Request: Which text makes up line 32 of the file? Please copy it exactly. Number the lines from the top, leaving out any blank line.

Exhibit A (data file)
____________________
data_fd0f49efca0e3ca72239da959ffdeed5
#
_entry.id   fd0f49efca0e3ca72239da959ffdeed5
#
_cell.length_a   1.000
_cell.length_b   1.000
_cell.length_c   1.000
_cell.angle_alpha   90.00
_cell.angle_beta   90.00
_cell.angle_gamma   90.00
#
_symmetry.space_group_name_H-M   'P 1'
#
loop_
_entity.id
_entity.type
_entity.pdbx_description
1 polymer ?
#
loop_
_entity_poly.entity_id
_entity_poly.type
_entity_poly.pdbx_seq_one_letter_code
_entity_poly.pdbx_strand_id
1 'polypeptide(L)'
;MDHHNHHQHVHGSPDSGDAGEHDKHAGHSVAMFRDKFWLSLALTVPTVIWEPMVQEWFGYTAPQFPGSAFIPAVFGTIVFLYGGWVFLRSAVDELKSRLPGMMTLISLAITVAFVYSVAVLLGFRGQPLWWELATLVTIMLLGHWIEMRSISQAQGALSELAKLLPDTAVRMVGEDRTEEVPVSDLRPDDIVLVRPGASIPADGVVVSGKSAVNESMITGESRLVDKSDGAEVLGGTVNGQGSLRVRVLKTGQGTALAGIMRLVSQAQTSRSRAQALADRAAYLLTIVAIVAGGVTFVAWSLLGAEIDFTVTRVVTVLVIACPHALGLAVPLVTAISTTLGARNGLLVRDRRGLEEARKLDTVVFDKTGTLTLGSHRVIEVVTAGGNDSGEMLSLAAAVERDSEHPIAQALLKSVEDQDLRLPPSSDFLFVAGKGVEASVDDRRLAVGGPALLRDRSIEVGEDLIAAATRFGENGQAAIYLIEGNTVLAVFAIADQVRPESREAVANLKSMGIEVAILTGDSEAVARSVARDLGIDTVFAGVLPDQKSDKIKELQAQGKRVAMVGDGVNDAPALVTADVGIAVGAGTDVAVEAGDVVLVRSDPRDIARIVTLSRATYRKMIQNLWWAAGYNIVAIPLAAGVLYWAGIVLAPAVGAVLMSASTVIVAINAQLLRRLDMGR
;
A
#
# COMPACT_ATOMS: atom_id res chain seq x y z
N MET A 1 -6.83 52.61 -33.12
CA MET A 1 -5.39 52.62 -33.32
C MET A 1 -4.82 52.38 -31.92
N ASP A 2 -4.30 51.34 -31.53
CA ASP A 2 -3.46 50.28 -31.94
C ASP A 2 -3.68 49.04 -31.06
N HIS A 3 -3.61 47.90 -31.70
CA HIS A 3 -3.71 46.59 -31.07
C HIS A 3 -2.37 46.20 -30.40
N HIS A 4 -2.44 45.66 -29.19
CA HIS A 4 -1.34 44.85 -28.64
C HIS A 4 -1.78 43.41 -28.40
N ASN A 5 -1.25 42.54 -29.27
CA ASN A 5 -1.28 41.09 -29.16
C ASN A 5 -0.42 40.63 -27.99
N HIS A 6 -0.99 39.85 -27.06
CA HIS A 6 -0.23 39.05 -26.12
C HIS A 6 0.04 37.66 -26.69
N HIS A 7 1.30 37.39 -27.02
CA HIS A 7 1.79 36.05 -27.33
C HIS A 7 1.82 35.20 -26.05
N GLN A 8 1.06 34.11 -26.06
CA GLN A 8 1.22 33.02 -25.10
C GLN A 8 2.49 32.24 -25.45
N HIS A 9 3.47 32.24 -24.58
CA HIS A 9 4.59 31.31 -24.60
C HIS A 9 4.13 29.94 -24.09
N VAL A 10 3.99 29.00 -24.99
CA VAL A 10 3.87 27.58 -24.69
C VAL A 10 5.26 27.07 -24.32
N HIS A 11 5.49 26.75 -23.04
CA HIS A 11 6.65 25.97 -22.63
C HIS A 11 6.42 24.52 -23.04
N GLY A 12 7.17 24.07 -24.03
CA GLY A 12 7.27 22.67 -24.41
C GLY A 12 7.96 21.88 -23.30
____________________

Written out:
CA MET A 1 -5.39 52.62 -33.32